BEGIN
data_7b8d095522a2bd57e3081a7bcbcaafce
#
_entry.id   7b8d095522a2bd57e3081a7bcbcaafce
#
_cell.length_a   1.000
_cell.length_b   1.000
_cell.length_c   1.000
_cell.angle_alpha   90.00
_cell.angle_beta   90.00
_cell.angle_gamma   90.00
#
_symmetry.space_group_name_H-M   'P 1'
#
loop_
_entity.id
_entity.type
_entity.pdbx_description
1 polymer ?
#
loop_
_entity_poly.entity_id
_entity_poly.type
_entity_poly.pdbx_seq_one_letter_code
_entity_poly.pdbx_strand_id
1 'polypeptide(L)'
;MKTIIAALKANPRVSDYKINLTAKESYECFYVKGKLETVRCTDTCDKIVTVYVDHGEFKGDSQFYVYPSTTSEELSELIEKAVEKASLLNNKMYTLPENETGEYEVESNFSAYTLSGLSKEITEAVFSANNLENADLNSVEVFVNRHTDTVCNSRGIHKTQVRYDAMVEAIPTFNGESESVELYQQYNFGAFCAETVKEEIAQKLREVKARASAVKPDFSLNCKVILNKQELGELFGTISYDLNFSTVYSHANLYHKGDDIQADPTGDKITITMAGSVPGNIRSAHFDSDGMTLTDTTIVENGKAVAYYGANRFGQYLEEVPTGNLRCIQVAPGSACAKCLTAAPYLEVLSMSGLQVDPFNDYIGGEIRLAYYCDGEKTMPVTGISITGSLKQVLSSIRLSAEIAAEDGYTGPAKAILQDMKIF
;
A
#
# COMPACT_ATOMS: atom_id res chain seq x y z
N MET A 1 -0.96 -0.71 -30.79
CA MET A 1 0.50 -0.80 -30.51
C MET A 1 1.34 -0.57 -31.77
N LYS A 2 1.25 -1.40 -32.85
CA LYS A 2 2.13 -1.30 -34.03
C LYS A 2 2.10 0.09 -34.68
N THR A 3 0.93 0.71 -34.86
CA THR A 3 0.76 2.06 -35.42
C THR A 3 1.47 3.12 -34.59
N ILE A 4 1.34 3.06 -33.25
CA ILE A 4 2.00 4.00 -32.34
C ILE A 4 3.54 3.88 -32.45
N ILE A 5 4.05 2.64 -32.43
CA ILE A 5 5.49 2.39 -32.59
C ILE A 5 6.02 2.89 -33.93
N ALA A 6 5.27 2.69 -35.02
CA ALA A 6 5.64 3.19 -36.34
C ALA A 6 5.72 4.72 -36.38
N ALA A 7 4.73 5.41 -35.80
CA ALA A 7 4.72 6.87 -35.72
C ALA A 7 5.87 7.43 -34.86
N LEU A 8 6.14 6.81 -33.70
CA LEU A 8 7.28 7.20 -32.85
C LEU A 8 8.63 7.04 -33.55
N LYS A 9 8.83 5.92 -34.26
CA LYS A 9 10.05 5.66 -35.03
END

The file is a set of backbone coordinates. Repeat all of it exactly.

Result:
data_7b8d095522a2bd57e3081a7bcbcaafce
#
_entry.id   7b8d095522a2bd57e3081a7bcbcaafce
#
_cell.length_a   1.000
_cell.length_b   1.000
_cell.length_c   1.000
_cell.angle_alpha   90.00
_cell.angle_beta   90.00
_cell.angle_gamma   90.00
#
_symmetry.space_group_name_H-M   'P 1'
#
loop_
_entity.id
_entity.type
_entity.pdbx_description
1 polymer ?
#
loop_
_entity_poly.entity_id
_entity_poly.type
_entity_poly.pdbx_seq_one_letter_code
_entity_poly.pdbx_strand_id
1 'polypeptide(L)'
;MKTIIAALKANPRVSDYKINLTAKESYECFYVKGKLETVRCTDTCDKIVTVYVDHGEFKGDSQFYVYPSTTSEELSELIEKAVEKASLLNNKMYTLPENETGEYEVESNFSAYTLSGLSKEITEAVFSANNLENADLNSVEVFVNRHTDTVCNSRGIHKTQVRYDAMVEAIPTFNGESESVELYQQYNFGAFCAETVKEEIAQKLREVKARASAVKPDFSLNCKVILNKQELGELFGTISYDLNFSTVYSHANLYHKGDDIQADPTGDKITITMAGSVPGNIRSAHFDSDGMTLTDTTIVENGKAVAYYGANRFGQYLEEVPTGNLRCIQVAPGSACAKCLTAAPYLEVLSMSGLQVDPFNDYIGGEIRLAYYCDGEKTMPVTGISITGSLKQVLSSIRLSAEIAAEDGYTGPAKAILQDMKIF
;
A
#
# COMPACT_ATOMS: atom_id res chain seq x y z
N MET A 1 -0.96 -0.71 -30.79
CA MET A 1 0.50 -0.80 -30.51
C MET A 1 1.34 -0.57 -31.77
N LYS A 2 1.25 -1.40 -32.85
CA LYS A 2 2.13 -1.30 -34.03
C LYS A 2 2.10 0.09 -34.68
N THR A 3 0.93 0.71 -34.86
CA THR A 3 0.76 2.06 -35.42
C THR A 3 1.47 3.12 -34.59
N ILE A 4 1.34 3.06 -33.25
CA ILE A 4 2.00 4.00 -32.34
C ILE A 4 3.54 3.88 -32.45
N ILE A 5 4.05 2.64 -32.43
CA ILE A 5 5.49 2.39 -32.59
C ILE A 5 6.02 2.89 -33.93
N ALA A 6 5.27 2.69 -35.02
CA ALA A 6 5.64 3.19 -36.34
C ALA A 6 5.72 4.72 -36.38
N ALA A 7 4.73 5.41 -35.80
CA ALA A 7 4.72 6.87 -35.72
C ALA A 7 5.87 7.43 -34.86
N LEU A 8 6.14 6.81 -33.70
CA LEU A 8 7.28 7.20 -32.85
C LEU A 8 8.63 7.04 -33.55
N LYS A 9 8.83 5.92 -34.26
CA LYS A 9 10.05 5.66 -35.03